Vaccine Hesitancy in Ghana - What Is It and Who Has It?

West Africa has handled the pandemic response relatively well thus far, with lessons learned from the 2014/15 Ebola outbreak. However, with the highly transmissible Delta variant now known to be present in Ghana, the vaccine rollout is arguably more important than ever. The Ghanaian population has very little immunity to the novel coronavirus and is thus almost entirely susceptible to infection. It is essential that people accept vaccines when doses arrive in the country, writes Ken Brackstone, Laud Boateng, and Michael Head for The Conversation.

Research led by the University of Southampton into the uptake of the Covid-19 vaccine in Ghana, has concluded that vaccine hesitancy has seen a small, but significant increase over the last three months. Just under a third of all those who took part in the survey reported that they had seen or heard stories about the indecision surrounding the rollout of the Oxford/AstraZeneca vaccine in Europe and North America, with many admitting this made them concerned about accepting a Covid-19 vaccine in the future. The survey also found that education, religion and political alignment play a part in influencing vaccination acceptance. Interestingly, it revealed that people educated to university level, are more likely to show vaccine hesitancy than those who aren't.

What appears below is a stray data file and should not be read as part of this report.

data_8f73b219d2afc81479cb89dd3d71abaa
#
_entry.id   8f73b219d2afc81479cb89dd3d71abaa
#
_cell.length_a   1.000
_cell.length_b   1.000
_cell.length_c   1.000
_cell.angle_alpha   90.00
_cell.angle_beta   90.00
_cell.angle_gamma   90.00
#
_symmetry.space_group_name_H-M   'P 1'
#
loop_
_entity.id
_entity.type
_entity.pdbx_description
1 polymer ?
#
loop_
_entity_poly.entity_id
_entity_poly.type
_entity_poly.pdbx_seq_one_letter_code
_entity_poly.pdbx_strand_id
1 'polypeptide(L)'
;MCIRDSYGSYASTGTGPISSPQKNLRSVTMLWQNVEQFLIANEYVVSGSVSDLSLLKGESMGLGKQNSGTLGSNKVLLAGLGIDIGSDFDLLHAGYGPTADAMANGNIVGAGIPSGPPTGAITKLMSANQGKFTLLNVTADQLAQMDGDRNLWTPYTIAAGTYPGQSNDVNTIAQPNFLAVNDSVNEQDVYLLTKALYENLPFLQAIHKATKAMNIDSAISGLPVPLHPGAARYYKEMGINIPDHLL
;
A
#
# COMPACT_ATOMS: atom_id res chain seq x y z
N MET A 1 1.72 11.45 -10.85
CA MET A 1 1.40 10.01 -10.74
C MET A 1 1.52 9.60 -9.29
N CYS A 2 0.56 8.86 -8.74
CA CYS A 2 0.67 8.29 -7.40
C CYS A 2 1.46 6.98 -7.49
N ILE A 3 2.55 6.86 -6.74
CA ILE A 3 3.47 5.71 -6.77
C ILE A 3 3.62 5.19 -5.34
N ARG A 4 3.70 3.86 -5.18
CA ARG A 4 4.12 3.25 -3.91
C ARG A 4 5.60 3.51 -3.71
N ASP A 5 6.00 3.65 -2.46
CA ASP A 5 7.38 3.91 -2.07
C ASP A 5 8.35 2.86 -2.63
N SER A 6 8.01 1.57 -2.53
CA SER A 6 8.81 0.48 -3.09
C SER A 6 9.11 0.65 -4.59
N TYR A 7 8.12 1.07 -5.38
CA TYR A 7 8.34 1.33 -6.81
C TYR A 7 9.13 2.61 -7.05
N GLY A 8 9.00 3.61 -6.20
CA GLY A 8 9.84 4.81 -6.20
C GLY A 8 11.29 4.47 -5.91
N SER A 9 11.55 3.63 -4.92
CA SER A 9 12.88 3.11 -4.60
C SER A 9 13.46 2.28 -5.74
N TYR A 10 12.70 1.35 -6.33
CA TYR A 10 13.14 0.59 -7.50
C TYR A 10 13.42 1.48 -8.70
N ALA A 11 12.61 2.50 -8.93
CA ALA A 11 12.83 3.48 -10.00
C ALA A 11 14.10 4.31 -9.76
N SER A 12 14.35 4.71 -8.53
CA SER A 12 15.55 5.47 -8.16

According to the World Health Organization, vaccine hesitancy refers to a delay in acceptance or refusal of vaccination despite the availability of vaccination services. Vaccine hesitancy is complex and context-specific, varying across time, place, and vaccines. It is influenced by factors such as complacency, convenience, and confidence.


A vial of the Covid-19 vaccine (file photo).

Don't Miss

AllAfrica publishes around 800 reports a day from more than 130 news organizations and over 500 other institutions and individuals, representing a diversity of positions on every topic. We publish news and views ranging from vigorous opponents of governments to government publications and spokespersons. Publishers named above each report are responsible for their own content, which AllAfrica does not have the legal right to edit or correct.

Articles and commentaries that identify as the publisher are produced or commissioned by AllAfrica. To address comments or complaints, please Contact us.